Robert B. Parker was the author of seventy books, including the legendary Spenser detective series, the novels featuring police chief Jesse Stone, and the acclaimed Virgil Cole-Everett Hitch westerns, as well as the Sunny Randall novels. Winner of the Mystery Writers of America Grand Master Award and long considered the undisputed dean of American crime fiction, he died in January 2010.
Helen Brann was Robert B. Parker's literary agent for thirty-two years, from 1978 to 2010, and is the Literary Executor for the Robert B. Parker Estate. She is the owner of The Helen Brann Agency, Inc., which she founded in 1973.
Brann does a seamless job
Diehard Parker fans will be delighted.” Publishers Weekly
A special treat for the holiday season a rumination on Christmas, family, and the meaning of home as conceived by Robert B. Parker.
It’s December in Boston, and Spenser is busy planning the menu for Christmas dinner when he’s confronted in his office by a young boy named Slide. Homeless and alone, Slide has found refuge with an organization named Street Business, which gives shelter and seeks job opportunities for the homeless and lost. Slide’s mentor, Jackie Alvarez, is being threatened, and Street Business is in danger of losing its tenuous foothold in the community, turning Slide and many others like him back on the street. But it’s not a simple case of intimidation Spenser, aided by Hawk, finds a trail that leads to a dangerous drug kingpin, whose hold on the at-risk community Street Business serves threatens not just the boys’ safety and security, but their lives as well.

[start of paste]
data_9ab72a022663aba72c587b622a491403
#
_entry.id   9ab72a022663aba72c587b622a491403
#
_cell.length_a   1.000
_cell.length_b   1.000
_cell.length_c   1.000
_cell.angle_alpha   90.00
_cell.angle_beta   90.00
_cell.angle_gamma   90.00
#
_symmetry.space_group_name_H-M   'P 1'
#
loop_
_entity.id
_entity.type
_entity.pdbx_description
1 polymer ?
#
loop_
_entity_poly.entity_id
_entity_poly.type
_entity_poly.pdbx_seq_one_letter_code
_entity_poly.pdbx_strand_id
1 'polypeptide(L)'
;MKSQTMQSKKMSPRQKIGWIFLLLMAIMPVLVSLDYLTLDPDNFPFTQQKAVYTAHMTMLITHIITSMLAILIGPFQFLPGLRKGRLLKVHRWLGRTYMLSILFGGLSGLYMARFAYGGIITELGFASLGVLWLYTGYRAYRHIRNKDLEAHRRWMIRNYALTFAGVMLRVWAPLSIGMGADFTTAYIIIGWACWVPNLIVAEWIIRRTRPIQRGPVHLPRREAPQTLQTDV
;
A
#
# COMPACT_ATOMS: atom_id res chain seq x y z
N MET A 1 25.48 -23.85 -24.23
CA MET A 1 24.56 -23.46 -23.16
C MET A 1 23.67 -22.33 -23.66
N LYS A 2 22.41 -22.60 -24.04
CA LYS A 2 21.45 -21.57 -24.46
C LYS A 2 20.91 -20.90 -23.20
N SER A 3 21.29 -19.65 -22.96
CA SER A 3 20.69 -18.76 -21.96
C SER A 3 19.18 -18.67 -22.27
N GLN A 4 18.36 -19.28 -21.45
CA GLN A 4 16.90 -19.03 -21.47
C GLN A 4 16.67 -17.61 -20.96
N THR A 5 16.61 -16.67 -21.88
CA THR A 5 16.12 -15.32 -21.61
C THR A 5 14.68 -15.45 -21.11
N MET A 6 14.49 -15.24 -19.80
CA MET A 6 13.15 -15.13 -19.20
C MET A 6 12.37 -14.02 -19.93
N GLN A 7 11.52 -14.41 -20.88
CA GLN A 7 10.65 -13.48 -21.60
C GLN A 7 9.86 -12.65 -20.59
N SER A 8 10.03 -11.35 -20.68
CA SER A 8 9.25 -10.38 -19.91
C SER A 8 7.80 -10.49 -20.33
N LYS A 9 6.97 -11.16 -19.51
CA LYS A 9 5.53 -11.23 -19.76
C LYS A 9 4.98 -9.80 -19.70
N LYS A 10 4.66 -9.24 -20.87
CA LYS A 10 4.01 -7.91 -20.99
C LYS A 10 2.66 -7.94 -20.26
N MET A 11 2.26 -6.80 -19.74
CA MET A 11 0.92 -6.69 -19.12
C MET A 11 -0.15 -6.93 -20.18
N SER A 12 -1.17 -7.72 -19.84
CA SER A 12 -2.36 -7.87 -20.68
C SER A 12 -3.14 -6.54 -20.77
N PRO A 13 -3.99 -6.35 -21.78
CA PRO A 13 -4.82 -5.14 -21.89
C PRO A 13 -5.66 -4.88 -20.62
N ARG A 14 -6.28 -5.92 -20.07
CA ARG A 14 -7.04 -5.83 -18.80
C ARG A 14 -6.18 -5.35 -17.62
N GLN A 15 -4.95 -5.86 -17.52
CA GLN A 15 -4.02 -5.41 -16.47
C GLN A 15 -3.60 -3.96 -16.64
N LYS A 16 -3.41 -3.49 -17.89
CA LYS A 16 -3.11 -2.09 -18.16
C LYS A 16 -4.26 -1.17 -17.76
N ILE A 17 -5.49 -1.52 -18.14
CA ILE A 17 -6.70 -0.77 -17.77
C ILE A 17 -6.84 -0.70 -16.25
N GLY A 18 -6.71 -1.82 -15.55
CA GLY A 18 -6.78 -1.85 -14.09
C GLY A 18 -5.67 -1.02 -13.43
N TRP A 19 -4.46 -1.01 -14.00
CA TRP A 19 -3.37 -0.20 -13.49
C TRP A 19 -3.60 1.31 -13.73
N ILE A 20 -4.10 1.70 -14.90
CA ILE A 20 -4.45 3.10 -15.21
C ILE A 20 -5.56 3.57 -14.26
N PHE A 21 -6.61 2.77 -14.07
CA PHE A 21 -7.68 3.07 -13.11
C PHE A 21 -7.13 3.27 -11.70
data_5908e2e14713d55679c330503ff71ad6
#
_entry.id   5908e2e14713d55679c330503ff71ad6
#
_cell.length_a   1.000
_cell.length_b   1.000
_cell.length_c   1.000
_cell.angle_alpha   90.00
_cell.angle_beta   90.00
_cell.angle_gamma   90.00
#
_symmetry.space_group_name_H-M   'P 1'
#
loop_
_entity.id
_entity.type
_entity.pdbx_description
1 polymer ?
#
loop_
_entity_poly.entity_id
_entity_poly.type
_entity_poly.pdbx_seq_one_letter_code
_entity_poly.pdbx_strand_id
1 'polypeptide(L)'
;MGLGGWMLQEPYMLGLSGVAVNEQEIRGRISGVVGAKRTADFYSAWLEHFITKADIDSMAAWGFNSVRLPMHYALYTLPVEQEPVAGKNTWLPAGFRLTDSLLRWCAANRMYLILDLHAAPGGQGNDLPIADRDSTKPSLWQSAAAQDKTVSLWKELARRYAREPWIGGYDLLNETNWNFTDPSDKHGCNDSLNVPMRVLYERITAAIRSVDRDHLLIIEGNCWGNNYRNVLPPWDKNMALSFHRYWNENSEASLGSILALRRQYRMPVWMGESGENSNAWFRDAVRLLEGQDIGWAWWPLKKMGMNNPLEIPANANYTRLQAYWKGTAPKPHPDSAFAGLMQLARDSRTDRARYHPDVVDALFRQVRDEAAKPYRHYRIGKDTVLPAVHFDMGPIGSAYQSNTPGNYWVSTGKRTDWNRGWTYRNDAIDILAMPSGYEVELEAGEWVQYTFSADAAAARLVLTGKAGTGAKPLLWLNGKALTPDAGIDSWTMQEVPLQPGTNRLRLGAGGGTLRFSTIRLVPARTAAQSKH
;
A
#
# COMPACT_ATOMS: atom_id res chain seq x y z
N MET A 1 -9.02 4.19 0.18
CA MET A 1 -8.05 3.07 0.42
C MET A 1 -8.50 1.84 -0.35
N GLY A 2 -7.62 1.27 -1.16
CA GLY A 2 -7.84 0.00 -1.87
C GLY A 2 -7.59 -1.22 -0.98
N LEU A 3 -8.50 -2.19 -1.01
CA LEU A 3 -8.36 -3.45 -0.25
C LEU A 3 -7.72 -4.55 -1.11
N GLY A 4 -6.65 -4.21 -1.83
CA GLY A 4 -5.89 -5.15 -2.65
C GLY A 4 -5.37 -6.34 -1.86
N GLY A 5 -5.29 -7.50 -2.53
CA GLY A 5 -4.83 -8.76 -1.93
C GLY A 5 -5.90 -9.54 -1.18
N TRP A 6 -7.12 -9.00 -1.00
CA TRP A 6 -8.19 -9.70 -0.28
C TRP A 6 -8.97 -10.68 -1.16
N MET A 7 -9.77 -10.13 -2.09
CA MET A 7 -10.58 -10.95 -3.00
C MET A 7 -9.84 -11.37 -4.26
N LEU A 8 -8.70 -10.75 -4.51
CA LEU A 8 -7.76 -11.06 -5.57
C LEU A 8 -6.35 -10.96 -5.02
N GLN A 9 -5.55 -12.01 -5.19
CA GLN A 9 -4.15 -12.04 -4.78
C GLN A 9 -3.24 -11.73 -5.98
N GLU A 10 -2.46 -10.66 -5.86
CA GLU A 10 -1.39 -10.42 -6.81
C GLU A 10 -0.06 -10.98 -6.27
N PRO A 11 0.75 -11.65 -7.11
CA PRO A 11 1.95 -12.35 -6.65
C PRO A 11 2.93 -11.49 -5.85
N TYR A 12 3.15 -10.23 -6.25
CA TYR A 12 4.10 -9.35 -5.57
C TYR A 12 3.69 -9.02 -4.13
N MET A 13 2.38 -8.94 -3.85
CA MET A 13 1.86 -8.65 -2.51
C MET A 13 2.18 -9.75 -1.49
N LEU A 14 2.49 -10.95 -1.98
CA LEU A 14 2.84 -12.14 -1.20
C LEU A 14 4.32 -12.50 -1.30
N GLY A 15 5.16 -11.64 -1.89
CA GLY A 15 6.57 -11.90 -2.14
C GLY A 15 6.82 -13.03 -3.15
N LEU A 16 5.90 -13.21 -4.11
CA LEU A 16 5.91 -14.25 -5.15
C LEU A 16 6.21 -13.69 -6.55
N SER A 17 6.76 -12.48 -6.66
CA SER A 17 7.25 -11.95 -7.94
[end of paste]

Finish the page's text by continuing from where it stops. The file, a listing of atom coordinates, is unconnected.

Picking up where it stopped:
Unfinished at the time of his death, Silent Night was completed by Parker’s longtime agent, whose decades-long association with Parker’s work gives her unique insight and perspective to his voice and storytelling style. Her contribution also speaks volumes about their enduring friendship.
Praise for Robert B. Parker
“Is there a more promising opening in contemporary crime fiction than Boston PI Spenser opening his office door to a new client? Instantly we get Spenser’s clear-eyed view of the client, what his or her dress and stature have to say, and the rat-a-tat-tat of Spenser’s wise-guy answers to the client’s queries…a series of unflagging excellence…Great plotting, clever dialogue, and Spenser’s mouthwatering cooking all make for a fantastic time.”
Parker’s dialogue, clever to a fault, moves his tales along at a natural, human pace as his characters square off, verbs and nouns used like switchblades.”
“A fast and fun outing…Parker was a true stylist. His strength was in his sparseness and Painted Ladies shows him in fine form.”
“As with all of Parker’s 70 novels, the prose is tight and muscular and the dialogue is superb. A must read for faithful fans of the series.”
“In Spenser’s end is his beginning....Spenser can still nail a person’s foibles on first meeting, still whip up a gourmet meal in a few minutes, still dispatch the thugs who haunt his office and his home, and do it all while maintaining a fierce love of Susan Silverman and English poetry....Long live Spenser.”